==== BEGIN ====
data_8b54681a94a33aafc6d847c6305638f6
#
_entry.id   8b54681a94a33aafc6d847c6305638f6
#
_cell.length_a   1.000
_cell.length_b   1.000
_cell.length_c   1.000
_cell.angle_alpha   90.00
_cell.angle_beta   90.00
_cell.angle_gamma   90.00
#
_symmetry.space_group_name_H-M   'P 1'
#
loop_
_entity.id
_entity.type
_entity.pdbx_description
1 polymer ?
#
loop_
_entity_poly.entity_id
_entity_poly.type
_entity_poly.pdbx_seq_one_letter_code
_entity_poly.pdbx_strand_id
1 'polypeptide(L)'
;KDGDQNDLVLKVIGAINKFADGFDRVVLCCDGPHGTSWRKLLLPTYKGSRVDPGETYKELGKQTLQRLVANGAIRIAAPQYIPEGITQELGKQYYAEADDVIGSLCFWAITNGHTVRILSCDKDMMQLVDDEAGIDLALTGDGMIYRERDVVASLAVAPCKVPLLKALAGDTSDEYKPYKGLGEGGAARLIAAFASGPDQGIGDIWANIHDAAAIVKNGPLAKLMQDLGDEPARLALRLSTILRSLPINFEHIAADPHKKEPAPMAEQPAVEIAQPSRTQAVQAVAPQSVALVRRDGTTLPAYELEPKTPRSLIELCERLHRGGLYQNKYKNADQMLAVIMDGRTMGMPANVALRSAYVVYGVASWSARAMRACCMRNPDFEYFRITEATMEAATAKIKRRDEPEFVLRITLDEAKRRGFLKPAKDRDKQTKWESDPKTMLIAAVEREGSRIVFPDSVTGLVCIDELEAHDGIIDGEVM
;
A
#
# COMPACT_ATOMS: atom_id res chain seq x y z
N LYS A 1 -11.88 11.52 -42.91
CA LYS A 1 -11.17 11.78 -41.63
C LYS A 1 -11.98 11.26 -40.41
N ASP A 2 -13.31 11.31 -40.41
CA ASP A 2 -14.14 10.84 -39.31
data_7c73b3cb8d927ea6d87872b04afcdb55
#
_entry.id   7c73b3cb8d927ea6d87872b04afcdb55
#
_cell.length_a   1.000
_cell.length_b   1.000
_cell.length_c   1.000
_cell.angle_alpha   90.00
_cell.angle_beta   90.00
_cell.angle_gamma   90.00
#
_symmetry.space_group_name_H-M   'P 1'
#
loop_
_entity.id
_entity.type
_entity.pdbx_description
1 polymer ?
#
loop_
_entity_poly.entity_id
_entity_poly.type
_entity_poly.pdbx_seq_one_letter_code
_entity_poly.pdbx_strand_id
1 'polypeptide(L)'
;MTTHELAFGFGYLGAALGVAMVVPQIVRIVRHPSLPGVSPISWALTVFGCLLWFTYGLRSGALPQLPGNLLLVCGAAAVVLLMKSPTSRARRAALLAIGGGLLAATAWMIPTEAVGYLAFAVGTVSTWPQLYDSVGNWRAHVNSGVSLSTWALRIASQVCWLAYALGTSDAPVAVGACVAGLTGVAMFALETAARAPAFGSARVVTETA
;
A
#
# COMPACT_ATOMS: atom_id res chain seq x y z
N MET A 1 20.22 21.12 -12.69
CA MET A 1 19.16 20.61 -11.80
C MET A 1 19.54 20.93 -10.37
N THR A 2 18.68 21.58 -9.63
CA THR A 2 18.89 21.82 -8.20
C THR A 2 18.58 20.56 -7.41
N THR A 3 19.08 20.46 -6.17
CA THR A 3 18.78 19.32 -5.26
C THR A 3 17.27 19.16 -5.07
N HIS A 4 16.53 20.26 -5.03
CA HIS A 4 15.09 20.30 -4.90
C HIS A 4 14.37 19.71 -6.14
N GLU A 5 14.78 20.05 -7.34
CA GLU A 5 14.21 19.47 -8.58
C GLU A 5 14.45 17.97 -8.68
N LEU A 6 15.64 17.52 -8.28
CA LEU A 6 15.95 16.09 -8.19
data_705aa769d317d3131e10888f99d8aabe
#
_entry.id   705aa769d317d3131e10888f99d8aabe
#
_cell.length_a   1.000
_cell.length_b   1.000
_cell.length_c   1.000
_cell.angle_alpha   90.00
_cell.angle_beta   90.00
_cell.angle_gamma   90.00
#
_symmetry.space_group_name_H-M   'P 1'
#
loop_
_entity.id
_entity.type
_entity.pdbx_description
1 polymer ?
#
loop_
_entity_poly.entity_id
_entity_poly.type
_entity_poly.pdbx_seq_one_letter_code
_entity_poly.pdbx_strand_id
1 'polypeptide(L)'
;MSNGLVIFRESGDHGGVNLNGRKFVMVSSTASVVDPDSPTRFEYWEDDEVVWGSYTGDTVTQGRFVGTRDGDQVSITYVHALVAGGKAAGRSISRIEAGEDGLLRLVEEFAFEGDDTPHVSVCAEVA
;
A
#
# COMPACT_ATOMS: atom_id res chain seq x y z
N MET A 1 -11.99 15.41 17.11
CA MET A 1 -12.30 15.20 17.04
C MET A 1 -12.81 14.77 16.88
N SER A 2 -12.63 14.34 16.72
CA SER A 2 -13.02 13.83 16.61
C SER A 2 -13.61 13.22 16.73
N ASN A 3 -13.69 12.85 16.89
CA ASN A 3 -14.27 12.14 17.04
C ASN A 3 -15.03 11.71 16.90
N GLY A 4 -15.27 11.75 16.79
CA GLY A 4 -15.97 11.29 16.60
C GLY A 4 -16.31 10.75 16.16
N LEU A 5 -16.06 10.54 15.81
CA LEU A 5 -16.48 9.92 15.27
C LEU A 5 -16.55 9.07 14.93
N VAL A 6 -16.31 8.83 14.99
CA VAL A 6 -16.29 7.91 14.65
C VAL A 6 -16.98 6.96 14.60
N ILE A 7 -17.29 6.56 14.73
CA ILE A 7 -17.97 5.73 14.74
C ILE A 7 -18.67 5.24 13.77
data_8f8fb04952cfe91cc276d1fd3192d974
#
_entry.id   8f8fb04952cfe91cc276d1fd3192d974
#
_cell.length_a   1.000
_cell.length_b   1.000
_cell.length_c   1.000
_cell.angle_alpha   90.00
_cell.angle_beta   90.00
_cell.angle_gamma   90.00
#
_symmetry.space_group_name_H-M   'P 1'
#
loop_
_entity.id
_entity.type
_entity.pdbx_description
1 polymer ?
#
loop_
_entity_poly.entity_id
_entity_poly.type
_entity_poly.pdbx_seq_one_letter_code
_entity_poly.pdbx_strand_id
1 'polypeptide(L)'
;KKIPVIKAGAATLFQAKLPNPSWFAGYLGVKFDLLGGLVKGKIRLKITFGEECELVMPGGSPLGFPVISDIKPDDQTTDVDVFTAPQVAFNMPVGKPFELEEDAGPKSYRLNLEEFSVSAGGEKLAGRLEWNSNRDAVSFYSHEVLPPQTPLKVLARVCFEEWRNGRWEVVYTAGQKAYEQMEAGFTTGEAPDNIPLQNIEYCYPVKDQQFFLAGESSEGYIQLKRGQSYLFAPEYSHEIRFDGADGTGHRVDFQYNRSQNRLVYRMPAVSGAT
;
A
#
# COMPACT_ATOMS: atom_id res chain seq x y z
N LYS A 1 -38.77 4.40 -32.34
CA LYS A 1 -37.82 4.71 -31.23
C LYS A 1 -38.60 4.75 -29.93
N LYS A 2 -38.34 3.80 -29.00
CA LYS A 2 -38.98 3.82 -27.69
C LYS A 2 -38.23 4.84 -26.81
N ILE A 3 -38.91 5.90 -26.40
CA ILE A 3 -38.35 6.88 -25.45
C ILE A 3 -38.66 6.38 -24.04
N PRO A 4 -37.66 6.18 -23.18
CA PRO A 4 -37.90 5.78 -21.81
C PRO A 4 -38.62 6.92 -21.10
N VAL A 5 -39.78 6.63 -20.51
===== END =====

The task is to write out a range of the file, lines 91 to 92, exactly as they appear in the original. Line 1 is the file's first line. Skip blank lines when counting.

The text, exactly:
_cell.angle_beta   90.00
_cell.angle_gamma   90.00